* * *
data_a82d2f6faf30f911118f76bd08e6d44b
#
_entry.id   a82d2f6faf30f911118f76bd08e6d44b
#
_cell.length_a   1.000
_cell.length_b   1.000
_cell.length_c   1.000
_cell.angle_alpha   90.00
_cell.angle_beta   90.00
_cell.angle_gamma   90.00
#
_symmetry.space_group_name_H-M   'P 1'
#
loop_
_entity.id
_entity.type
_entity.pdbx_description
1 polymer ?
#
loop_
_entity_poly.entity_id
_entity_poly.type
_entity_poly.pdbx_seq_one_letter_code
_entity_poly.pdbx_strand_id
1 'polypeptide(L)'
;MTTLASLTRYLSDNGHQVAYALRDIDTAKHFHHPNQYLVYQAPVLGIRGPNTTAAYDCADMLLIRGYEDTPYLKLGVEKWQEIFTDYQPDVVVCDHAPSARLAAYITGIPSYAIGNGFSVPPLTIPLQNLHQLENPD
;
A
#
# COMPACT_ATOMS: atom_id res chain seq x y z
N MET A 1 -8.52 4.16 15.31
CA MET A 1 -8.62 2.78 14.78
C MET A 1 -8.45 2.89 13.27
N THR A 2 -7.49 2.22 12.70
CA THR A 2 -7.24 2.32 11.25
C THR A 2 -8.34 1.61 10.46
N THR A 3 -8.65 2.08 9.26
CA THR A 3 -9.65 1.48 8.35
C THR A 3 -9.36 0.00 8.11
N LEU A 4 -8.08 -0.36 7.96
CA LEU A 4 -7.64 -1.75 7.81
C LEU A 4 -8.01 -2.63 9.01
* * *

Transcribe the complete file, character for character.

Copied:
data_a82d2f6faf30f911118f76bd08e6d44b
#
_entry.id   a82d2f6faf30f911118f76bd08e6d44b
#
_cell.length_a   1.000
_cell.length_b   1.000
_cell.length_c   1.000
_cell.angle_alpha   90.00
_cell.angle_beta   90.00
_cell.angle_gamma   90.00
#
_symmetry.space_group_name_H-M   'P 1'
#
loop_
_entity.id
_entity.type
_entity.pdbx_description
1 polymer ?
#
loop_
_entity_poly.entity_id
_entity_poly.type
_entity_poly.pdbx_seq_one_letter_code
_entity_poly.pdbx_strand_id
1 'polypeptide(L)'
;MTTLASLTRYLSDNGHQVAYALRDIDTAKHFHHPNQYLVYQAPVLGIRGPNTTAAYDCADMLLIRGYEDTPYLKLGVEKWQEIFTDYQPDVVVCDHAPSARLAAYITGIPSYAIGNGFSVPPLTIPLQNLHQLENPD
;
A
#
# COMPACT_ATOMS: atom_id res chain seq x y z
N MET A 1 -8.52 4.16 15.31
CA MET A 1 -8.62 2.78 14.78
C MET A 1 -8.45 2.89 13.27
N THR A 2 -7.49 2.22 12.70
CA THR A 2 -7.24 2.32 11.25
C THR A 2 -8.34 1.61 10.46
N THR A 3 -8.65 2.08 9.26
CA THR A 3 -9.65 1.48 8.35
C THR A 3 -9.36 0.00 8.11
N LEU A 4 -8.08 -0.36 7.96
CA LEU A 4 -7.64 -1.75 7.81
C LEU A 4 -8.01 -2.63 9.01